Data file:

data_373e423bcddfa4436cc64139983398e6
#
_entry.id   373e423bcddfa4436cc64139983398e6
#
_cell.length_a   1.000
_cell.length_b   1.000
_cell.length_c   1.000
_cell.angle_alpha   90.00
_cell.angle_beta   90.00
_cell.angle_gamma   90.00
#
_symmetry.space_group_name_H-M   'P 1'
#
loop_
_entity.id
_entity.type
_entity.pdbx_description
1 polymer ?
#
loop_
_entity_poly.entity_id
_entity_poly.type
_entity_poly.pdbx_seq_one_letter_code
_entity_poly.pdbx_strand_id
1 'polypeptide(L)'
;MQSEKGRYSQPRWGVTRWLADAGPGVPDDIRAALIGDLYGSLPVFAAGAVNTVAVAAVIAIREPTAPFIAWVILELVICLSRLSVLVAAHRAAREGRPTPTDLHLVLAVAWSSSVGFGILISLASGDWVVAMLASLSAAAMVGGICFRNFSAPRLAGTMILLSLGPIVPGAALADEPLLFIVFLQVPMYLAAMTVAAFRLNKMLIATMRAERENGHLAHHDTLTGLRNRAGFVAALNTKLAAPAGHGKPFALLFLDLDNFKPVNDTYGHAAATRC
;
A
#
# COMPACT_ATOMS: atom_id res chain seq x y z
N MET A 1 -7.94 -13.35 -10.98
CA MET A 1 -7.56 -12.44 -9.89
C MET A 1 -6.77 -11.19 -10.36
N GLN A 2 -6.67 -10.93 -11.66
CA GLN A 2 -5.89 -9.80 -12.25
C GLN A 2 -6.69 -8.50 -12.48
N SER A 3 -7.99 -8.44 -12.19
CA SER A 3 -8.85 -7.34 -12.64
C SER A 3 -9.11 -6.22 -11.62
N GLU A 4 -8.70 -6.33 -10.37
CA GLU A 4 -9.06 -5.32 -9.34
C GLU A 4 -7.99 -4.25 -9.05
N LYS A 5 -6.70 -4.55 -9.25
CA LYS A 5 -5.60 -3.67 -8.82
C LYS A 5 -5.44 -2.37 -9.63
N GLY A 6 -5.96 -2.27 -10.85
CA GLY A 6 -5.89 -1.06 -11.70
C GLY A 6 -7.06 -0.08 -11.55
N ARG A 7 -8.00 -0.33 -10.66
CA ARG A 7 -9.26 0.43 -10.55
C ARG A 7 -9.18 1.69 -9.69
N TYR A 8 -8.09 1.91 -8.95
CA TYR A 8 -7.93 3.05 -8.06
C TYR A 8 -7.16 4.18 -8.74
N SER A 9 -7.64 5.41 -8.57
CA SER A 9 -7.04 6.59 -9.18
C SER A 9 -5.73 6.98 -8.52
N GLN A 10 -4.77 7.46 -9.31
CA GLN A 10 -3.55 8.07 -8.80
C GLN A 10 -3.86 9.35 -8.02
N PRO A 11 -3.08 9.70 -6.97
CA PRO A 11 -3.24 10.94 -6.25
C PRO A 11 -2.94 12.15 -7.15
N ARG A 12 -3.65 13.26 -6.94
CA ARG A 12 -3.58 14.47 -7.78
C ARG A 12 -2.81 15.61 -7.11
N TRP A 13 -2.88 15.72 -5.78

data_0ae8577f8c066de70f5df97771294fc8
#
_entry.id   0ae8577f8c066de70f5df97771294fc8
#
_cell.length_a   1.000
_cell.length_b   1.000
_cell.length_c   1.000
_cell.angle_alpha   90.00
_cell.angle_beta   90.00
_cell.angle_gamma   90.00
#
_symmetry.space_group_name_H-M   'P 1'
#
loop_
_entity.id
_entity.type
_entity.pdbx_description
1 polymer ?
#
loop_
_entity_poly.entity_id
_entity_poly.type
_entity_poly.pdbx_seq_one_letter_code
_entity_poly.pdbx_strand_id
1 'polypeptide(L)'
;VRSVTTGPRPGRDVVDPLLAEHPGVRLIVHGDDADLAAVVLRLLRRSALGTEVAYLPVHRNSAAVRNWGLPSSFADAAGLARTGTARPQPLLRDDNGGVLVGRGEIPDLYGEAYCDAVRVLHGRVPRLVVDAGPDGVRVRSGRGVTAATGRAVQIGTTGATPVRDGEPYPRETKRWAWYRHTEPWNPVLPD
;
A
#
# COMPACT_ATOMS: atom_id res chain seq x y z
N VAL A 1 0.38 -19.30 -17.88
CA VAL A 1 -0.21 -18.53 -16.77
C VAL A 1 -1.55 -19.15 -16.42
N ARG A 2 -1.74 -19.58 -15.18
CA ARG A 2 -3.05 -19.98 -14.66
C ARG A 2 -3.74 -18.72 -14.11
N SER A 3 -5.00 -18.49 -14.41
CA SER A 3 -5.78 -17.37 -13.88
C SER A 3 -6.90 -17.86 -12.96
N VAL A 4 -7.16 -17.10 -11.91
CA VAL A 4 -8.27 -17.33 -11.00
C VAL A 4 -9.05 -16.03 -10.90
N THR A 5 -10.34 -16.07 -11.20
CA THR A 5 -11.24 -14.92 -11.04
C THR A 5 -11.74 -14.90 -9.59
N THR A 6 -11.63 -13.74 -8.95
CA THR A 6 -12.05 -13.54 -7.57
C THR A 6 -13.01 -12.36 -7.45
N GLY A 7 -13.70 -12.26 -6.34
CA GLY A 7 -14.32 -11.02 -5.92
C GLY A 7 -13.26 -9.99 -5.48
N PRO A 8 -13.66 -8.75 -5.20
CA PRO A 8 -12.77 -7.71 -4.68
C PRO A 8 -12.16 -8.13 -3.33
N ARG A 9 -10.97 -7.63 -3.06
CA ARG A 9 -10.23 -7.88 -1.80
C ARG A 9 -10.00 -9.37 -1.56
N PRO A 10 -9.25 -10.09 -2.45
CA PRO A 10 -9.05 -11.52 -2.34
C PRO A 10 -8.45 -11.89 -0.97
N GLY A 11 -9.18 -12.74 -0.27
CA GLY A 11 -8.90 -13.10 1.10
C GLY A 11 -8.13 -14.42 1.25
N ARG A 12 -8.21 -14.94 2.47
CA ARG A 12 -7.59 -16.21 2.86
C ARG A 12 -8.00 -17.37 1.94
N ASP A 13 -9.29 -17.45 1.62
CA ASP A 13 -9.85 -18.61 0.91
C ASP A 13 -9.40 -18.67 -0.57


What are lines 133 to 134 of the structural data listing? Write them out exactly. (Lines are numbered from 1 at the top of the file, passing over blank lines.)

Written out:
C ARG A 12 -8.00 -17.37 1.94
N ASP A 13 -9.29 -17.45 1.62